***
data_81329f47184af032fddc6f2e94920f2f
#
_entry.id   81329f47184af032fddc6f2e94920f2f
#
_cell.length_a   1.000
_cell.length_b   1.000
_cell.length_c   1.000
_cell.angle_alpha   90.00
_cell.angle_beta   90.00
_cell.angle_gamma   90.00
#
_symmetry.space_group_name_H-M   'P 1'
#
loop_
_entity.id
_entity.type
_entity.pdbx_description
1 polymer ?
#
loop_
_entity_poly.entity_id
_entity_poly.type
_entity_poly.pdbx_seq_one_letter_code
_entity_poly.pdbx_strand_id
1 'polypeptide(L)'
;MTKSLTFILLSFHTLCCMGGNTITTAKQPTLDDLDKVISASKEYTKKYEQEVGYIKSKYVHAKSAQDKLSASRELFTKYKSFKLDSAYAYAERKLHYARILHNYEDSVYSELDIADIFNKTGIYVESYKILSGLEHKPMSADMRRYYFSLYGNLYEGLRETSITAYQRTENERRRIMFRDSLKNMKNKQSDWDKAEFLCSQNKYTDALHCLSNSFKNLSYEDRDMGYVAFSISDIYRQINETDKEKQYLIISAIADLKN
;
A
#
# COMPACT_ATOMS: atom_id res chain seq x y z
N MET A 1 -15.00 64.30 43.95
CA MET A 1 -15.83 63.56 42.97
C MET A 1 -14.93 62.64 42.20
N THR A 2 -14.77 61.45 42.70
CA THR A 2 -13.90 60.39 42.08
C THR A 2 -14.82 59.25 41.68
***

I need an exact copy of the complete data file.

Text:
data_81329f47184af032fddc6f2e94920f2f
#
_entry.id   81329f47184af032fddc6f2e94920f2f
#
_cell.length_a   1.000
_cell.length_b   1.000
_cell.length_c   1.000
_cell.angle_alpha   90.00
_cell.angle_beta   90.00
_cell.angle_gamma   90.00
#
_symmetry.space_group_name_H-M   'P 1'
#
loop_
_entity.id
_entity.type
_entity.pdbx_description
1 polymer ?
#
loop_
_entity_poly.entity_id
_entity_poly.type
_entity_poly.pdbx_seq_one_letter_code
_entity_poly.pdbx_strand_id
1 'polypeptide(L)'
;MTKSLTFILLSFHTLCCMGGNTITTAKQPTLDDLDKVISASKEYTKKYEQEVGYIKSKYVHAKSAQDKLSASRELFTKYKSFKLDSAYAYAERKLHYARILHNYEDSVYSELDIADIFNKTGIYVESYKILSGLEHKPMSADMRRYYFSLYGNLYEGLRETSITAYQRTENERRRIMFRDSLKNMKNKQSDWDKAEFLCSQNKYTDALHCLSNSFKNLSYEDRDMGYVAFSISDIYRQINETDKEKQYLIISAIADLKN
;
A
#
# COMPACT_ATOMS: atom_id res chain seq x y z
N MET A 1 -15.00 64.30 43.95
CA MET A 1 -15.83 63.56 42.97
C MET A 1 -14.93 62.64 42.20
N THR A 2 -14.77 61.45 42.70
CA THR A 2 -13.90 60.39 42.08
C THR A 2 -14.82 59.25 41.68